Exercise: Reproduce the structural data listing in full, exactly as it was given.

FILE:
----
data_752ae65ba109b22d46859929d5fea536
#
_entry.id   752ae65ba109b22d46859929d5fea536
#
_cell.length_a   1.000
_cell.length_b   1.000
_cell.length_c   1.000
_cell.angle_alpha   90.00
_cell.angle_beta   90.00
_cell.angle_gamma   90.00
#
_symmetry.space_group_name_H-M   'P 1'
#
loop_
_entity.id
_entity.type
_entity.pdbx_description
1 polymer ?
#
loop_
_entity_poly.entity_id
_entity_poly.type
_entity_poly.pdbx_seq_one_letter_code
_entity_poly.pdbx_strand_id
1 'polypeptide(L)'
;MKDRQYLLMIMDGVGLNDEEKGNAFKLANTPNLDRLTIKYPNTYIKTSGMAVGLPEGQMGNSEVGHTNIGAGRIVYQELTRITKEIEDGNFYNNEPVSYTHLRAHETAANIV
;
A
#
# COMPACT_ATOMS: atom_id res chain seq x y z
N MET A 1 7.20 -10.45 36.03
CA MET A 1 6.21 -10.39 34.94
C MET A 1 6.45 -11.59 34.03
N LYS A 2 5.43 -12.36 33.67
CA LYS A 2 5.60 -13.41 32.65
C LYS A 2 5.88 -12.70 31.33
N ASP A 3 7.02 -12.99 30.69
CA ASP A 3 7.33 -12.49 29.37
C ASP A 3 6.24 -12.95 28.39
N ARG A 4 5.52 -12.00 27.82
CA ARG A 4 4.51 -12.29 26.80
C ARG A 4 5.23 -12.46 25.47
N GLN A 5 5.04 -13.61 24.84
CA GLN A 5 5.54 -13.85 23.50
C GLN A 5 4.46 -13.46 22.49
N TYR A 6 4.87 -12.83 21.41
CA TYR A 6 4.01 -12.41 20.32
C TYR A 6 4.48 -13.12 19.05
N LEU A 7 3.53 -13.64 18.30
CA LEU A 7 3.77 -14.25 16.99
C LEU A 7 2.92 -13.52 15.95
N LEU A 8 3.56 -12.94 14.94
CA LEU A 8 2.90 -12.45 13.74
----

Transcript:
data_752ae65ba109b22d46859929d5fea536
#
_entry.id   752ae65ba109b22d46859929d5fea536
#
_cell.length_a   1.000
_cell.length_b   1.000
_cell.length_c   1.000
_cell.angle_alpha   90.00
_cell.angle_beta   90.00
_cell.angle_gamma   90.00
#
_symmetry.space_group_name_H-M   'P 1'
#
loop_
_entity.id
_entity.type
_entity.pdbx_description
1 polymer ?
#
loop_
_entity_poly.entity_id
_entity_poly.type
_entity_poly.pdbx_seq_one_letter_code
_entity_poly.pdbx_strand_id
1 'polypeptide(L)'
;MKDRQYLLMIMDGVGLNDEEKGNAFKLANTPNLDRLTIKYPNTYIKTSGMAVGLPEGQMGNSEVGHTNIGAGRIVYQELTRITKEIEDGNFYNNEPVSYTHLRAHETAANIV
;
A
#
# COMPACT_ATOMS: atom_id res chain seq x y z
N MET A 1 7.20 -10.45 36.03
CA MET A 1 6.21 -10.39 34.94
C MET A 1 6.45 -11.59 34.03
N LYS A 2 5.43 -12.36 33.67
CA LYS A 2 5.60 -13.41 32.65
C LYS A 2 5.88 -12.70 31.33
N ASP A 3 7.02 -12.99 30.69
CA ASP A 3 7.33 -12.49 29.37
C ASP A 3 6.24 -12.95 28.39
N ARG A 4 5.52 -12.00 27.82
CA ARG A 4 4.51 -12.29 26.80
C ARG A 4 5.23 -12.46 25.47
N GLN A 5 5.04 -13.61 24.84
CA GLN A 5 5.54 -13.85 23.50
C GLN A 5 4.46 -13.46 22.49
N TYR A 6 4.87 -12.83 21.41
CA TYR A 6 4.01 -12.41 20.32
C TYR A 6 4.48 -13.12 19.05
N LEU A 7 3.53 -13.64 18.30
CA LEU A 7 3.77 -14.25 16.99
C LEU A 7 2.92 -13.52 15.95
N LEU A 8 3.56 -12.94 14.94
CA LEU A 8 2.90 -12.45 13.74